Executing a Content Assessment and Atomization

This total number should give you a rough minimum as to how much content you’ll need. You should also refine this process by mapping your already-existing content and group it based on these five buyer stages. During the process, you will undoubtedly find gaps or content that needs to be updated. Filling those gaps and repurposing outdated content should be your priority. Your old content shouldn’t just sit there, collecting digital dust. With a bit of sprucing up and more up-to-date information added in, you can repurpose it at only a fraction of the cost. 

In addition, you shouldn’t limit yourself to just blog posts. Not every piece of information will be equally as useful in blog-form. Some may work better as white papers, case studies, worksheets, guides, infographics, how-to videos, podcasts, webinars, etc. Here is where content atomization comes into play. In short, this is a practice of breaking down a broad theme (question) into smaller, more focused, and more strategic content.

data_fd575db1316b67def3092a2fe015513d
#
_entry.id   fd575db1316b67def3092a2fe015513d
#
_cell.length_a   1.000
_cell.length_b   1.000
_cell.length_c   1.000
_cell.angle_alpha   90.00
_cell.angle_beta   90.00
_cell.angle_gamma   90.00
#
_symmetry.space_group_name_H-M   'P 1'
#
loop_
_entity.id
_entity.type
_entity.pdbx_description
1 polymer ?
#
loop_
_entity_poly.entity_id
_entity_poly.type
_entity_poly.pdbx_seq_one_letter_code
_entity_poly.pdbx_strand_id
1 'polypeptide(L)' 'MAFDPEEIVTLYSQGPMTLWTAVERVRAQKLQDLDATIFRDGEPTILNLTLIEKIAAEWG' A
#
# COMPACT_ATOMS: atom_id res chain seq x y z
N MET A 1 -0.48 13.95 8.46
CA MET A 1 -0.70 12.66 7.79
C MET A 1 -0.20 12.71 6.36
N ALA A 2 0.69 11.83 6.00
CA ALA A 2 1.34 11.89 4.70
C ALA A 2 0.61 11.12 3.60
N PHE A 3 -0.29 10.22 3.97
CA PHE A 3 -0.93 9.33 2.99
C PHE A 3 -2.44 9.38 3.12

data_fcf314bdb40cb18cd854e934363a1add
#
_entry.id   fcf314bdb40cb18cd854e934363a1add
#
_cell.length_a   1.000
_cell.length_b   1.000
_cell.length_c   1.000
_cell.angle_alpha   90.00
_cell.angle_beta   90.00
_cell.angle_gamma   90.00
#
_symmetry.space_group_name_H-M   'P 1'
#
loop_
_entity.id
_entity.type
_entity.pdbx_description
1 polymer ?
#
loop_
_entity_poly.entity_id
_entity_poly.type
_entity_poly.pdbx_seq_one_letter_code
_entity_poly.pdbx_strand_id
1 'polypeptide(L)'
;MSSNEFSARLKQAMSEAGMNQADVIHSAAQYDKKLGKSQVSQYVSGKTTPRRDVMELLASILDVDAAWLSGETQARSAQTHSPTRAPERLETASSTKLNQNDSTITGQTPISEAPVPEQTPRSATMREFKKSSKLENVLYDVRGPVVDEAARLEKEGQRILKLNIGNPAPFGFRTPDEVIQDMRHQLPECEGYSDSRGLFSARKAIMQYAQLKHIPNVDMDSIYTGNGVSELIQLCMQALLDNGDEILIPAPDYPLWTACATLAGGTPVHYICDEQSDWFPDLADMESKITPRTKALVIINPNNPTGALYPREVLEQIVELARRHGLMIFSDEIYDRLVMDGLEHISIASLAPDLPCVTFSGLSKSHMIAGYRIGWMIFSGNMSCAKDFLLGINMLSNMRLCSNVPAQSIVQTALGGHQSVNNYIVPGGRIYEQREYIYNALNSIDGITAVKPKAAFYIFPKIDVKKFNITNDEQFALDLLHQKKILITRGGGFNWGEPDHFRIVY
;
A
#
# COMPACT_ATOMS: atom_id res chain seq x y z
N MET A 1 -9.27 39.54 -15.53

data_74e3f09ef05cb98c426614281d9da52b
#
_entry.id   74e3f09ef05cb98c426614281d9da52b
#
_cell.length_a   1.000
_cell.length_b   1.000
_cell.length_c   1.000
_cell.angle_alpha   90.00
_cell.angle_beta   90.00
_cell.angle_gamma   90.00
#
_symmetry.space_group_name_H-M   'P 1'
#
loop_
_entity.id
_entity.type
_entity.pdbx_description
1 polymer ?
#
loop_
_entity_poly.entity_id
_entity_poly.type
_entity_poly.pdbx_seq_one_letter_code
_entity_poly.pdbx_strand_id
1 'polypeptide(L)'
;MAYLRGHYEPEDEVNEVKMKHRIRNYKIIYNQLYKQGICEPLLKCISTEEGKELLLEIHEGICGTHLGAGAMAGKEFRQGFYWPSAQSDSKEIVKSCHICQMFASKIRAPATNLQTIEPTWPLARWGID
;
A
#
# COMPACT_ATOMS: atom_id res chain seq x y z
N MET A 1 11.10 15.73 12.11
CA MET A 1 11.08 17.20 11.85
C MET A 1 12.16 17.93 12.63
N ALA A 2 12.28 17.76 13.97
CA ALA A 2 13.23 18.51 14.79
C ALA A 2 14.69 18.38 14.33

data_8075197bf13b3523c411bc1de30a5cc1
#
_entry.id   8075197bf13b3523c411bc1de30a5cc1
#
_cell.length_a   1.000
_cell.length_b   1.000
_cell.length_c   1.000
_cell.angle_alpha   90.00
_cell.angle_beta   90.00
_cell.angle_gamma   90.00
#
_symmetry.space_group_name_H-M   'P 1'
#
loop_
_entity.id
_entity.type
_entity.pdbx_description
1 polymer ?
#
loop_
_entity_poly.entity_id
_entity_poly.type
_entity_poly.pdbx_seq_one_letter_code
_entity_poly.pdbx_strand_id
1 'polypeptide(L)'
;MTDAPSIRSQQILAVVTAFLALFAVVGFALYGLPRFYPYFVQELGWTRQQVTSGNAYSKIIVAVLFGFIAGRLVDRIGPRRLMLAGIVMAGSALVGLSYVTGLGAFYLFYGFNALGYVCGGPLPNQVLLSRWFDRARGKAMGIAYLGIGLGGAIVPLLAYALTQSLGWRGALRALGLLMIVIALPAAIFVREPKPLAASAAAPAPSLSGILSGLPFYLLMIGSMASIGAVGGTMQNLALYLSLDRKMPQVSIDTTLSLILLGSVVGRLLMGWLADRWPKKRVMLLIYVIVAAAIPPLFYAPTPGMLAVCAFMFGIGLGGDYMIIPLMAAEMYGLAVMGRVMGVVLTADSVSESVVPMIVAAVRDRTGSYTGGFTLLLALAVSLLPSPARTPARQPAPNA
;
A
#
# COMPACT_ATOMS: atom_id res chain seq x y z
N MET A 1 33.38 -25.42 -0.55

You should start by serializing your content so that you can deliver smaller but more substantive pieces of content over several days or weeks. Second, you should try your best to squeeze the most out of every content idea or existing content to use your resources in the most efficient way possible. This way, you’ll also be able to deliver better results. 

If you’re already in the habit of creating broad, thorough, and all-encompassing content, chances are you’ve got the basis of atomization laid down, which implies that you’re already answering several queries at a time. The question is, will you have a total of 60 large content pieces, or will you have smaller but better-focused ones? 

Once all of this is finished, you can start putting everything else into motion. If you want to learn more about B2B content marketing and how to successfully implement it into your business, contact us today or subscribe to our newsletter